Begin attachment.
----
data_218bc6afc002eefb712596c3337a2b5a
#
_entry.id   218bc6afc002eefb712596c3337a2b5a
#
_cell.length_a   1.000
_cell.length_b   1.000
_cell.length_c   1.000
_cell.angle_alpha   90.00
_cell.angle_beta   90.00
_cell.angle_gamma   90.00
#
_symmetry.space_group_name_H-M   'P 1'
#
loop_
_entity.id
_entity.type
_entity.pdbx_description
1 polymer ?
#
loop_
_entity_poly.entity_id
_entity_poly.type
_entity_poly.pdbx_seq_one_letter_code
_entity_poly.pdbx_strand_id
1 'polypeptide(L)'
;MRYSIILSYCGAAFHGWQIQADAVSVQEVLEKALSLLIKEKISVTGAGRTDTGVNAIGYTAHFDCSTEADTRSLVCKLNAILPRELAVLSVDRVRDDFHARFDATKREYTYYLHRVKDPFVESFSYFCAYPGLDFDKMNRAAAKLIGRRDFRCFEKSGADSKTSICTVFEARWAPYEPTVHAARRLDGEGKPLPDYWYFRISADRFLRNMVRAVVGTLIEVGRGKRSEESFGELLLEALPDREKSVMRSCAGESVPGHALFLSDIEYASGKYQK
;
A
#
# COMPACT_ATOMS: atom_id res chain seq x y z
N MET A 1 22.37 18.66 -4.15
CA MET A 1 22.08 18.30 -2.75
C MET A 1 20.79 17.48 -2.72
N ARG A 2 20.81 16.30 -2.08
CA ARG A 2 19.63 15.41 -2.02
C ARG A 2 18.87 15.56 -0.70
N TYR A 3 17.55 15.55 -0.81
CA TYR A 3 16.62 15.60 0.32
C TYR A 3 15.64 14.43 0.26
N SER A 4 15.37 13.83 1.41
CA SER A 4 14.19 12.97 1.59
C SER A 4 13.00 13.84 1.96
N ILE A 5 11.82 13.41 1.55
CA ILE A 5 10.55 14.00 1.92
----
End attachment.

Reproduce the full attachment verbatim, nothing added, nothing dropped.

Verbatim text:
data_218bc6afc002eefb712596c3337a2b5a
#
_entry.id   218bc6afc002eefb712596c3337a2b5a
#
_cell.length_a   1.000
_cell.length_b   1.000
_cell.length_c   1.000
_cell.angle_alpha   90.00
_cell.angle_beta   90.00
_cell.angle_gamma   90.00
#
_symmetry.space_group_name_H-M   'P 1'
#
loop_
_entity.id
_entity.type
_entity.pdbx_description
1 polymer ?
#
loop_
_entity_poly.entity_id
_entity_poly.type
_entity_poly.pdbx_seq_one_letter_code
_entity_poly.pdbx_strand_id
1 'polypeptide(L)'
;MRYSIILSYCGAAFHGWQIQADAVSVQEVLEKALSLLIKEKISVTGAGRTDTGVNAIGYTAHFDCSTEADTRSLVCKLNAILPRELAVLSVDRVRDDFHARFDATKREYTYYLHRVKDPFVESFSYFCAYPGLDFDKMNRAAAKLIGRRDFRCFEKSGADSKTSICTVFEARWAPYEPTVHAARRLDGEGKPLPDYWYFRISADRFLRNMVRAVVGTLIEVGRGKRSEESFGELLLEALPDREKSVMRSCAGESVPGHALFLSDIEYASGKYQK
;
A
#
# COMPACT_ATOMS: atom_id res chain seq x y z
N MET A 1 22.37 18.66 -4.15
CA MET A 1 22.08 18.30 -2.75
C MET A 1 20.79 17.48 -2.72
N ARG A 2 20.81 16.30 -2.08
CA ARG A 2 19.63 15.41 -2.02
C ARG A 2 18.87 15.56 -0.70
N TYR A 3 17.55 15.55 -0.81
CA TYR A 3 16.62 15.60 0.32
C TYR A 3 15.64 14.43 0.26
N SER A 4 15.37 13.83 1.41
CA SER A 4 14.19 12.97 1.59
C SER A 4 13.00 13.84 1.96
N ILE A 5 11.82 13.41 1.55
CA ILE A 5 10.55 14.00 1.92